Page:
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Kyoho grapes are one of the largest and sweetest grapes on the market. Reaching the size of a small plum, they grow in uniform clusters on painstakingly pruned vines. The berries have dark purple, almost jet black skin that is thick and bitter, and usually removed for consumption. Resembling the Concord, Kyoho grapes have an incredibly juicy flesh that is almost gelatinous in texture with a moderately low acid content. They are extremely sweet with a sugar content of about 18 to 20 brix (the average table grape is closer to 12 brix). They usually contain large fully developed seeds, but seedless varieties are currently being developed, however, they generally fail to ripen to such high sugar levels.
Kyoho grapes are available in the late summer and early fall.
The Kyoho grape, pronounced kee-OH-ho, is a cross between the American Ishiharawase (Vitis labrusca) and European Centennial (Vitis vinifera). The name Kyoho, means "great or big mountain”, and true to their larger than average berry size, they were named after Mount Fuji. Although Kyoho grapes were first produced in 1937, it wasn't until 1946 in Shizuoka Prefecture that they were officially named.
Kyoho grapes are an excellent source of vitamin C, potassium, thiamine, dietary fiber and resveratrol, an important phytonutrient in maintaining heart health.
Kyoho grapes are traditionally eaten as a dessert in Japan; simply served in bowl peeled and chilled. The juice is also used in making traditional chuhai cocktails, a sugary canned alcoholic drink that comes in a variety of flavors. In other preparations they may be treated similarly to a Concord, making excellent juice, preserves and sweet wine. They are a soft grape that is prone to damage and must be handled with care. Be aware that their high sugar content makes them susceptible to fermentation. After harvest, they should be eaten quickly or placed in the refrigerator or freezer.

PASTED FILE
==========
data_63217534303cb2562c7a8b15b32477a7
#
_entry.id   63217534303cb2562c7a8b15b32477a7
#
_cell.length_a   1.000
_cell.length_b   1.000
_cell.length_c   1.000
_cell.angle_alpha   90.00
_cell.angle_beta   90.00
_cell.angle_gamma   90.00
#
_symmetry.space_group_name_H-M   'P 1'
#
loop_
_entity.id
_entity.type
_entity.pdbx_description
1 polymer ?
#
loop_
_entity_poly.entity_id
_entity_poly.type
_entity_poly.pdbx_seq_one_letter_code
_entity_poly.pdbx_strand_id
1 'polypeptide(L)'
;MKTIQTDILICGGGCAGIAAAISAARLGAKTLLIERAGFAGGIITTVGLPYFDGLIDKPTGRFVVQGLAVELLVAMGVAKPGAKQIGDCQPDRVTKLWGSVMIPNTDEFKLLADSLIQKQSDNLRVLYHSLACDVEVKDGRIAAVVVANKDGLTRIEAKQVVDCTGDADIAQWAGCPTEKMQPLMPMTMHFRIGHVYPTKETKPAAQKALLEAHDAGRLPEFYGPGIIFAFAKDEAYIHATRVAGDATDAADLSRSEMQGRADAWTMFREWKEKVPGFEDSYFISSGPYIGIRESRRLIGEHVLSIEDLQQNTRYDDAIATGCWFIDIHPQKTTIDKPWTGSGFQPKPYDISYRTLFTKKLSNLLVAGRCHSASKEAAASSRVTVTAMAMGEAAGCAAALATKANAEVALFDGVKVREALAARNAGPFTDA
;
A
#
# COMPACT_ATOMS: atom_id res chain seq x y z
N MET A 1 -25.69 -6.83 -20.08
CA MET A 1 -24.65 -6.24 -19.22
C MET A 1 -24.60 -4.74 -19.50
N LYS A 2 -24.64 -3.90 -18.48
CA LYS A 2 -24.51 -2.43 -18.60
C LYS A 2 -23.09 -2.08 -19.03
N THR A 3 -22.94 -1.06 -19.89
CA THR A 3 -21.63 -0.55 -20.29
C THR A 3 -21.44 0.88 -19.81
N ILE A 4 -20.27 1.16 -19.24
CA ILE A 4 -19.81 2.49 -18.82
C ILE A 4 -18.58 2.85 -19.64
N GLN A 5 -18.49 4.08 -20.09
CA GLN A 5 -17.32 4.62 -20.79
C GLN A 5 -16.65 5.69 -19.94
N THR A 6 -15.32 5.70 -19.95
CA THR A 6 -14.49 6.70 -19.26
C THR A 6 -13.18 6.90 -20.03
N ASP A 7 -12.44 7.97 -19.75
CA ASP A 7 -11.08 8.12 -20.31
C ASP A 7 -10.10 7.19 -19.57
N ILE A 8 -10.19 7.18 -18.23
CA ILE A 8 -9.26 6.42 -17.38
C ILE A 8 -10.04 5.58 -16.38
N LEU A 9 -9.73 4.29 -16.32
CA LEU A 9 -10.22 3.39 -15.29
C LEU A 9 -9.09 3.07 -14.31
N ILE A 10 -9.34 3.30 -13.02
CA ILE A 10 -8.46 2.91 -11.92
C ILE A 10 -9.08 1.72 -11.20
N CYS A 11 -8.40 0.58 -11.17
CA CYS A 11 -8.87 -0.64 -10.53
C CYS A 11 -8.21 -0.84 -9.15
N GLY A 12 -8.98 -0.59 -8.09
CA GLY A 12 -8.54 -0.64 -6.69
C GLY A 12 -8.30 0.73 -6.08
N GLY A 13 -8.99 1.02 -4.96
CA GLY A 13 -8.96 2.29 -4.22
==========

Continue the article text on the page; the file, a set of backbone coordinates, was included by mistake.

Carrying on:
The careful pruning of Kyoho vines is almost an art from in Japan. It requires year-round dedication and an artistic touch to achieve what is considered the “perfect bunch”, which should consist of 30 to 35 identical evenly spaced berries. The clusters are molded to have a uniform round shape and are individually cultivated in loosely sealed white paper bags for the ultimate measure of protection from the elements.
The Kyoho grape was first bred and cultivated in Japan in 1937 specifically for the requirements of climate. In Japan’s humid weather, European grapes often suffer but American varieties tend to thrive. Japanese breeders cross-bred the two species and today it is the most popular variety in Japan, accounting for a third of all of the table grapes grown. They have since been established outside of their native home, and have become a successful crop in both California and Chile.
Recipes that include Kyoho Grapes. One is easiest, three is harder.
|Mountain Side Bride||Kyoho Smash|
|Birgerbird||Kyoho Grape & Cucumber Relish|
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